Books In Minutes: The Lean Startup Chapter 8 – Pivot (or Persevere)

The word pivot sometimes is used incorrectly as a synonym for change.

Eric Ries
The Lean Startup

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With the scientific method of creating a hypothesis and then testing it that we learned so far, we might think there will be clear evidences that tell us whether we should pivot or persevere. After all, it's science. But the truth is, it relies on our judgment as humans.

The goal of creating learning milestones is not to make the decision easy; it is to make sure that there is relevant data in the room when it comes time to decide.

An Example of Pivoting

The CEO of Votizen, David Binetti, made three pivots before founded Votizen. The first product took him eight months and the metrics were not good enough for him after several improvements. The second product was to focus on one feature from the first product, it took him four months and the metrics were a lot better than the first one, but the revenue was not enough to support the business. The third product was identical to the second one, but selling to a different segment of customer. And this time, no customer was willing to pay. The fourth product, which is Votizen, showed the sign of an actual growth model that could work.

RatesFirst ProductSecond ProductThird ProductFourth Product
Time taken8 months4 months3 months1 month
Engine of growthStickyPaidPaidViral
Registration17%42%42%51%
Activation90%83%83%92%
Retention8%21%21%28%
Referral6%54%54%64%
Revenue1%0%11%

It is surprising to see that with each pivot, it took David less time to ship the product than the last one. The reason is not because features were added incrementally, in fact the opposite, many features were discarded. It is because they have learned critical things about customers and the market from the process that help them make clear hypothesis to test in the next round.

Longer Runway

When an entrepreneur is trying to cut costs in the hope to extend the company's ten-month left runway, it could also cut its chance to learn from the Build-Measure-Learn feedback loop, which is the critical process in which the company find its way to sustainability. It is better to think it differently, how many pivots can still be made? Even better, figure out the ways to get to each pivot faster.

The Three Reasons Why Pivot usually Comes Late

We often hear entrepreneurs say they wish they have pivoted earlier. Here's why:

  • Tricked by vanity metrics
    "The metric is going up and right, we must be right", not if it is a vanity metric. It is hard for people to neglect what they have seen, after all, seeing is believing.
  • Unclear hypothesis
    "If you don't know where you're going, you might not get there." Without a clear hypothesis, it is impossible to tell whether it is a failure or a success.
  • The fear of regret
    "If it fail because we are not putting enough effort and resources now..."

To overcome the late to pivot, or worse, sticking in the land of the living dead of not pivoting. Ries suggested to hold regular pivot or persevere meetings not shorter than a few weeks intervals and not longer than a few months interval. The meeting should have both business leadership and product development teams involved. The product development team should bring the results of their efforts to optimize the product over time, and how they are different from the expectations. The business leadership should bring detailed accounts of their conversations with customers.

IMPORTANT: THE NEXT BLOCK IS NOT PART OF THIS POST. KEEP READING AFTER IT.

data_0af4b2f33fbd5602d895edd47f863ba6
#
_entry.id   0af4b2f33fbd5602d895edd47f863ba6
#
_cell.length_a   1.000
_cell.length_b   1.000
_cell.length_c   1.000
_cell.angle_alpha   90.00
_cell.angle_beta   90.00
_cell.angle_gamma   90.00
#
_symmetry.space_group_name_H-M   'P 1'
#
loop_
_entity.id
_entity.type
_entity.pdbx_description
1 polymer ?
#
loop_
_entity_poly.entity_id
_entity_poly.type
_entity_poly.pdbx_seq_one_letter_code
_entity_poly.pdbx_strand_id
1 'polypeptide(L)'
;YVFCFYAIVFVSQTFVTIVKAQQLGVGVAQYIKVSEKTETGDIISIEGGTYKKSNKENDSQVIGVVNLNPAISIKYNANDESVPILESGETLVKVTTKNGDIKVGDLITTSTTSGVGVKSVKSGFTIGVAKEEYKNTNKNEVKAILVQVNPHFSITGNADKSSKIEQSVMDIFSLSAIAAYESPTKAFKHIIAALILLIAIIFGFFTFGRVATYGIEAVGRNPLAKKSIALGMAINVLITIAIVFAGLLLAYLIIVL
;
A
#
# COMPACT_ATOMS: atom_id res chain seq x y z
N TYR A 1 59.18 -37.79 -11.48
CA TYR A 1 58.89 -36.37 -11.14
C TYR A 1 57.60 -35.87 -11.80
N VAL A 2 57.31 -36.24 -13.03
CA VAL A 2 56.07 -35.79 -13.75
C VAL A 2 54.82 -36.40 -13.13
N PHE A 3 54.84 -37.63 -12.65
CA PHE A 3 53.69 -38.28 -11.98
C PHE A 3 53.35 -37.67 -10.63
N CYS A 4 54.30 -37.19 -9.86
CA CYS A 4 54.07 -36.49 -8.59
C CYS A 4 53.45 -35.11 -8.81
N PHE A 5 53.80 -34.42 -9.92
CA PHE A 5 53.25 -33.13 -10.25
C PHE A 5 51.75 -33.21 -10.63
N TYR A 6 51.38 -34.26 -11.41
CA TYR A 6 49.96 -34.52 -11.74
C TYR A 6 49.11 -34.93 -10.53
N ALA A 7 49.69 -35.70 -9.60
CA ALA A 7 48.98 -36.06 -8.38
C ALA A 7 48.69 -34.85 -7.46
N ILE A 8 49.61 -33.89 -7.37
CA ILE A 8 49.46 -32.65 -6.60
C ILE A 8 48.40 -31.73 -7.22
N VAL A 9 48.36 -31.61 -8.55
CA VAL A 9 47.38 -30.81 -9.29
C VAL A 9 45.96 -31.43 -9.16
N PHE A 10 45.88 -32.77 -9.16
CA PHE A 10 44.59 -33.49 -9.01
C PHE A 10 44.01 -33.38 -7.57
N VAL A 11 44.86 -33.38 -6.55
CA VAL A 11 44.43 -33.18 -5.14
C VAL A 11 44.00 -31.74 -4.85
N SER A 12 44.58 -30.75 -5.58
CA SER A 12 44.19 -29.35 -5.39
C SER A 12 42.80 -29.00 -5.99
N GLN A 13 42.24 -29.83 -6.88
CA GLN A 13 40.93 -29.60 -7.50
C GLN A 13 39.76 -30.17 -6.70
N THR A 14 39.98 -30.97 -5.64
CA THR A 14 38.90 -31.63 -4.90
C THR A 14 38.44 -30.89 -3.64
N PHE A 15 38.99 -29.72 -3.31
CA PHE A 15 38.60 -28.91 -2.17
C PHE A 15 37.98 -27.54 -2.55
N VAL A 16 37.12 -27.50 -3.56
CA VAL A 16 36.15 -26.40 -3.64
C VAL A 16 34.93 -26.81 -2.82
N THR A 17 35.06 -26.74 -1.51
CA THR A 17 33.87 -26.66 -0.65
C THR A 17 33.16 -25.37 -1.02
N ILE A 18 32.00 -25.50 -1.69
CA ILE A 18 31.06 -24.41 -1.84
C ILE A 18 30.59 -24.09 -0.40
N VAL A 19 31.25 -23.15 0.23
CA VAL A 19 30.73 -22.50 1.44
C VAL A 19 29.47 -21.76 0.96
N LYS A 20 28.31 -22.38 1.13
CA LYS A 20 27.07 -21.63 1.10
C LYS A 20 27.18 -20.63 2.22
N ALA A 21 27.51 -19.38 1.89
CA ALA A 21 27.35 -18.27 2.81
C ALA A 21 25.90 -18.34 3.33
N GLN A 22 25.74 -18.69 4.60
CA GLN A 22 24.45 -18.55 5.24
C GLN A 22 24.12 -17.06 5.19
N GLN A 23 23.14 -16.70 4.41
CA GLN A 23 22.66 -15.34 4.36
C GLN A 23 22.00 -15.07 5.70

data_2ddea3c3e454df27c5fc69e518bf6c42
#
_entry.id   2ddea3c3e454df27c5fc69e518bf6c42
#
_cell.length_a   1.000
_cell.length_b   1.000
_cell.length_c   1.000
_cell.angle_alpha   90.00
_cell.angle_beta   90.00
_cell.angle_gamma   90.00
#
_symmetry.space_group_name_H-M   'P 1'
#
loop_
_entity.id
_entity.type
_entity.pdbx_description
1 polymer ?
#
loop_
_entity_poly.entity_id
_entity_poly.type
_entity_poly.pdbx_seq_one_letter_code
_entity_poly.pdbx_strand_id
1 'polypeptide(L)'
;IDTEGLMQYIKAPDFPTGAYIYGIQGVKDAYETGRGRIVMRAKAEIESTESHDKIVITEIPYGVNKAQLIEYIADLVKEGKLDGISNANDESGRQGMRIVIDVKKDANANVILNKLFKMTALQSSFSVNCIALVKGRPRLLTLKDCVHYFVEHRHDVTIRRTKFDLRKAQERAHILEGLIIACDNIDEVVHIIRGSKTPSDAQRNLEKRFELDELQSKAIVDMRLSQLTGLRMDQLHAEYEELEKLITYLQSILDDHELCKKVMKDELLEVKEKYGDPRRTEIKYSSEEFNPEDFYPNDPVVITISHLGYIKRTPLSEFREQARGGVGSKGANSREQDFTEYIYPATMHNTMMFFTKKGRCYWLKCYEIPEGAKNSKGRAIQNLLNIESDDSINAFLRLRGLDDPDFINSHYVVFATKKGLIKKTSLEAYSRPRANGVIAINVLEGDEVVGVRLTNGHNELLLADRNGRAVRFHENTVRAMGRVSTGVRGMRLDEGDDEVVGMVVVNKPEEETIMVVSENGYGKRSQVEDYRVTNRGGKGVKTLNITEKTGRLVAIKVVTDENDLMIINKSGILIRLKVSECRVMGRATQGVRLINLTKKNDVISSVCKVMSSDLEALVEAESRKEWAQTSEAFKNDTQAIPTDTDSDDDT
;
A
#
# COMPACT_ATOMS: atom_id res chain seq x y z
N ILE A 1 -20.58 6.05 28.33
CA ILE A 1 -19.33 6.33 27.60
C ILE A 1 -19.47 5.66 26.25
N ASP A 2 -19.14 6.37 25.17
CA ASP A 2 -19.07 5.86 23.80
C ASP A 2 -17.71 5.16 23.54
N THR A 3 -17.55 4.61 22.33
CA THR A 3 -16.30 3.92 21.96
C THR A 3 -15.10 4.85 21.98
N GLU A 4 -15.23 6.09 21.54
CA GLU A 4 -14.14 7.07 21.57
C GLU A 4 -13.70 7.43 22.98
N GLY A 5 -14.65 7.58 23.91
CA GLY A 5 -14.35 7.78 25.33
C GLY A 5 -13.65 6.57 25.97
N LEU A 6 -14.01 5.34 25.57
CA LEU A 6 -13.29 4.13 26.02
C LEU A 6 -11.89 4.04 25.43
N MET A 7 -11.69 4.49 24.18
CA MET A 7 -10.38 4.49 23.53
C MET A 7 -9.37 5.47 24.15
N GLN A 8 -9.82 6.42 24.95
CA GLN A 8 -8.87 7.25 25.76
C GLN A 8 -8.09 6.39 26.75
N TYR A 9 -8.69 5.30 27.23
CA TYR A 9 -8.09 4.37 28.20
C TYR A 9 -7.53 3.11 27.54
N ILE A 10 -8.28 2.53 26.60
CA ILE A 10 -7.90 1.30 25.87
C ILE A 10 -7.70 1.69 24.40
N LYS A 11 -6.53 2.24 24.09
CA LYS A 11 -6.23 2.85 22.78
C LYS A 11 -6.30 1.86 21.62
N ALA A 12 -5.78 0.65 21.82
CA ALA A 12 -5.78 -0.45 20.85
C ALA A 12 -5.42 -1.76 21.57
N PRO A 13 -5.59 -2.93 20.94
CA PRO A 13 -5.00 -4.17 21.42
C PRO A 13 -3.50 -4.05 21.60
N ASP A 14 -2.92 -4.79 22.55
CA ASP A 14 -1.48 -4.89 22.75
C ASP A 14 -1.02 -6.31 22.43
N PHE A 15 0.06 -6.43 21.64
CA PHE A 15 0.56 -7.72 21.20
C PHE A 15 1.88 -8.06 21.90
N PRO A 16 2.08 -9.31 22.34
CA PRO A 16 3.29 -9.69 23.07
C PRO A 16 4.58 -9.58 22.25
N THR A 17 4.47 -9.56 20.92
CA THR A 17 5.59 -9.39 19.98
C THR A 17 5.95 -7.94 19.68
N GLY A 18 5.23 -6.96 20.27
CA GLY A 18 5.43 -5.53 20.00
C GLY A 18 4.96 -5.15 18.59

10 Different Types of Pivot and What They Mean

  • Zoom-in Pivot
    All in on one of a previous features
  • Zoom-out Pivot
    Build out related features around the previous product to form a new product
  • Customer Segment Pivot
    Figure out the product solves problems, but for a different type of customer than originally anticipated
  • Customer Need Pivot
    Figure out the targeted customer has much more important problems than the one we're solving
  • Platform Pivot
    Started from selling a product, and build out a platform that allows others to sell the same products; or the other way around, started from building a platform, and change to focus on selling a product
  • Business Architecture Pivot
    Change from high margin, low volume business to low margin, high volume business, or the other way around
  • Value Capture Pivot
    Change the combination of features and pricing
  • Engine of Growth Pivot
    Change from one of the viral, sticky, and paid growth model to another
  • Channel Pivot
    Change the distribution channel
  • Technology Pivot
    Change to a technology that can provide superior price and/or performance compared with the existing technology

Highlights

Startup productivity is not about cranking out more widgets or features. It is about aligning our efforts with a business and product that are working to create value and drive growth.

The goal of creating learning milestones is not to make the decision easy; it is to make sure that there is relevant data in the room when it comes time to decide.

The true measure of runway is how many pivots a startup has left: the number of opportunities it has to make a fundamental change to its business strategy.

Most entrepreneurs' biggest fear is not that their vision will prove to be wrong. More terrifying is the thought that the vision might be deemed wrong without having been given a real chance to prove itself.

The word pivot sometimes is used incorrectly as a synonym for change. A pivot is a special kind of change designed to test a new fundamental hypothesis about the product, business model, and engine of growth.

A pivot is better understood as a new strategic hypothesis that will require a new minimum viable product to test.

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